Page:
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Thread: Binomial Distribution Q: The sex ratio of newborn human infants is about 105 males to

  1. #1

    Binomial Distribution Q: The sex ratio of newborn human infants is about 105 males to

    Hello,

    I am stuck on one of my homework problems in Stats.

    The sex ratio of newborn human infants is about 105 males to 100 females. If four infants arechosen at random, what is the probability that
    (a) two are male and two are female?
    (b) all four are male?
    (c) all four are of the same sex?

    I assume you have to use the binomial distribution formula for this which is:

    P(X=r) = (n/r)p^r (1-p)^(n-r)
    where:
    n is the number of trials
    r is the number of successes
    p is the probability of success on an individual trial

    So far I have n = 4, r = 2 (I have having a baby boy as the success, and girl as the failure), but im not sure how to find p.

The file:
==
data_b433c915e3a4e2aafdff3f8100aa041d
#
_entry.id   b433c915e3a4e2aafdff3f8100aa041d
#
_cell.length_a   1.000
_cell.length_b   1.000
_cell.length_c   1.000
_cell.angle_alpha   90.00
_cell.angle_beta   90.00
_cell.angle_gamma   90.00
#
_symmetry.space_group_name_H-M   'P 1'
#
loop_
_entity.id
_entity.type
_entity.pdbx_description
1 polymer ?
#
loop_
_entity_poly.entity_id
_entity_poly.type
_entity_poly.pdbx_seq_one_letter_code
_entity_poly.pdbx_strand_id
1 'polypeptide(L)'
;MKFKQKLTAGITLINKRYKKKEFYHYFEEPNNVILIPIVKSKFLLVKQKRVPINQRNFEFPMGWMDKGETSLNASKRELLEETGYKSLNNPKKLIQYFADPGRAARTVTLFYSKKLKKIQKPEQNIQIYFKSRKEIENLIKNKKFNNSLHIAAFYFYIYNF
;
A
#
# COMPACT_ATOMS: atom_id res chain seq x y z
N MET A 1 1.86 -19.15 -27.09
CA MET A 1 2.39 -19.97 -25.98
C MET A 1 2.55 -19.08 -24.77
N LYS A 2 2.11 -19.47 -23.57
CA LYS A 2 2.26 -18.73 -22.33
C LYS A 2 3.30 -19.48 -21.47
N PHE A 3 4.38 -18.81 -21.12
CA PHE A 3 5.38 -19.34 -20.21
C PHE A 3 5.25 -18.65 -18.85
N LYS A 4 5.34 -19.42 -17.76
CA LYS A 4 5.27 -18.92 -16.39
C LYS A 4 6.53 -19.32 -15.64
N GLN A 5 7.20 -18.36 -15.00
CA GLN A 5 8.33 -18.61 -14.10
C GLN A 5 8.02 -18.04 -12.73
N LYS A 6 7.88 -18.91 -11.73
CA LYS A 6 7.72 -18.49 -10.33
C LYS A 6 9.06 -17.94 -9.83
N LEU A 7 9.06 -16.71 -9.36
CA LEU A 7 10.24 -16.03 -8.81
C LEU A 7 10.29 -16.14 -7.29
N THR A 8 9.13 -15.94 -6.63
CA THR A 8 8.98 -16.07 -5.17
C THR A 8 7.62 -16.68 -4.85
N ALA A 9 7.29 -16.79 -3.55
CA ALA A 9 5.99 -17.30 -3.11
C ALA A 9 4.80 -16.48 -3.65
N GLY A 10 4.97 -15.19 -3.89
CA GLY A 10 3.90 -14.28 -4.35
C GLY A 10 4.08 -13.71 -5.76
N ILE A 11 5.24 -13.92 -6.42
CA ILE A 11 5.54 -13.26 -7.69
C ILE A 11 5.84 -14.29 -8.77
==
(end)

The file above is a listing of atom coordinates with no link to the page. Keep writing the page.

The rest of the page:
Any hints would be greatly appreciated!

  2. #2
    Elite Member
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    Sometimes, in small experiments, it pays simply to specify the entire distribution.

    Expand this: (p + q)^4

    See if you can find how the formula for a single value picks out each of the five resulting elements.
    "Unique Answers Don't Care How You Find Them." - Many may have said it, but I hear it most from me.

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